Does this group also help with physics questions??
i know its a form of mathematics and all but am i able to get help if need be? :)

- anonymous

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- katieb

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- anonymous

i can try

- anonymous

There's a physics board, and I can try also.

- Preetha

Post it in the Physics group.

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- anonymous

i did take physics so

- anonymous

whats the question

- anonymous

i have tip

- anonymous

post it on yahoo answers

- anonymous

after 3 hrs u usually get answers

- anonymous

okay thank you guys, i dont have a question just yet, i haven't started any work but if i have and im in need of help then i will ask/post it up.

- anonymous

will do

- anonymous

if you don't mind post it to this thread, so i can help. i took physics and got an A in it, so i should be able to help, but alas i have a calculus exam to study for, and if you post it in here i can look at it as you have questions.

- anonymous

okay thank you (:
are you any good with the setting out? because i mainly go wrong when it comes to setting out.

- anonymous

"Setting out"?

- anonymous

idk about that either? Sorry :(
i am guessing that is college level, i was in high for physics , so that course really did not cover that

- anonymous

no no high school level. umm you know when im solving or doing an equation i must write the formulas and show you i got a curtain answer within the equation. like it as to be in depth.

- anonymous

If you could literally just type the exact problem, I could solve it. Honestly, and I mean no offense to this, I have no idea what you're saying.

- anonymous

okay
A top sprinter reaches a velocity of 11.13m.s^-1 within 3.15s of start. Assuming that the acceleration is uniform, calculate its magnitude.

- TuringTest

acceleration is change in velocity over change in time:\[a=\frac{\Delta v}{\Delta t}\]how much does the velocity change in the problem?
how long does that take to happen?
plug in the numbers

- anonymous

Yup. v=v_0+at, or v-v_0=at, or (v-v_0)/t=a

- anonymous

okay, i understand but how do you figure out the magnitude?

- anonymous

The "magnitude" of something is just the absolute value. For instance, if I was traveling at a velocity of -x, the magnitude would just be x.
Now, the sprinter's acceleration is uniform, i.e., constant. So we can use simple division v/t=a.
We know his change in velocity, so plug that in. We know the amount of time it took for that change in velocity, so plug that in. Voila, you have the value for acceleration.

- anonymous

okay so it'll be
Vav= s/t where Vav=11.13m.s^-1
t=3.15s
and so s=Vav/t
s=11.13m.s^-1/ 3.15s
therefore s=3.53m.s^-2
is that right?

- anonymous

As long as you did the division correctly, yeah, that's right. Remember that your "s" is actually acceleration, though.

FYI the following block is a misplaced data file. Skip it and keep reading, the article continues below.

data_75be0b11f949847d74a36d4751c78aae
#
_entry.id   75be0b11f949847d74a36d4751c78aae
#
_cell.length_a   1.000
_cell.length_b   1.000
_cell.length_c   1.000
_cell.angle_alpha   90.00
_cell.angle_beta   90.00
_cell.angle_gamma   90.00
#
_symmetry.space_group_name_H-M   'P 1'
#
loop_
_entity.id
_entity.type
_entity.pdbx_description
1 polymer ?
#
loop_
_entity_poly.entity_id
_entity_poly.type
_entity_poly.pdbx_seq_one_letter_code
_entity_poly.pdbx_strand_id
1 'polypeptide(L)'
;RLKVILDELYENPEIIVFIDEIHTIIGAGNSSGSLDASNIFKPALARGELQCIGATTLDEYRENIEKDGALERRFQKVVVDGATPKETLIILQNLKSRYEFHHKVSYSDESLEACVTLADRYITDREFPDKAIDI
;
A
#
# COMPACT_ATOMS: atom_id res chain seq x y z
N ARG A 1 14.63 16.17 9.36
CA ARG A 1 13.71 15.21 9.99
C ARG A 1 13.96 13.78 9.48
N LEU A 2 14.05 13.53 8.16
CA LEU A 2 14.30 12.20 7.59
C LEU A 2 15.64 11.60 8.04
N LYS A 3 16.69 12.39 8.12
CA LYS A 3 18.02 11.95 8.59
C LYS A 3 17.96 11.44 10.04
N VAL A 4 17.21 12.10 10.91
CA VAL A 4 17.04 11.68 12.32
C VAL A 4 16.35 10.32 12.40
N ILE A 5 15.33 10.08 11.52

- anonymous

is acceleration the same as displacement?? like same concept?

- anonymous

No. Think about it this way. Movement is displacement. Displacement over time is velocity. Velocity over time is acceleration.

- anonymous

Therefore, movement over time squared is acceleration.

- anonymous

ohh okay i get it (:
thank you

- anonymous

i proberly sound really dumb by asking this but how do you find the uniform acceleration?

- anonymous

Alright, so uniform acceleration (I think) means constant acceleration. That means it doesn't change over time in the system you're given.
If there's constant acceleration, it must be the same as the average acceleration. After all, the average of the set (1,1,1,1) is going to be 1, right?
Now, your average acceleration is going to be your change in velocity over time. So that means if I started at 5mph, and I went up to 8mph over 10 hours, my change in velocity will 3mph.
This was done over 10 hours, so my change in velocity (3mph) over 10 hours will make my acceleration 3/10 or 0.3 repeating miles per hour squared.

- anonymous

oh okay so say a car has a velocity of 27 m.s and 23s later it increased to 96m.s the uniform acceleration would be
96m.s-27m.s/23s??

- anonymous

Remember to put parentheses around 96-27 or else your calculator will interpret it badly. But yes.
Also remember that this gives you the average acceleration, which is only equal to regular acceleration if the acceleration is uniform or constant.

- anonymous

okay, ill remember.
okay so the equation only "tells" you the regular acceleration if you have uniform acceleration?
sorry im just trying to understand it a bit better.

- anonymous

Yes. Think about it this way: your velocity v is actually a set of numbers telling you your velocity at any given time t. When I have a set of velocities, and I divide them by time, I will get the average velocity, right? Not the velocity at EVERY given point of time, just the average one.
It's like if I told you how much money I made over a period time. Let's say I made 10 dollars in 5 days. On average, I made 2 dollars per day if I divide 10/5. But I could've made 7 dollars the first day and 3 dollars the next four. Generally, though, I did make 2 dollars a day on average.
But imagine if I told you I made the same amount of money each day, i.e., a constant salary. Then I would have made 2 dollars a day, right?
So if I have a constant acceleration, average acceleration is going to be the actual acceleration.

- anonymous

oh okay i get it now. thank you.

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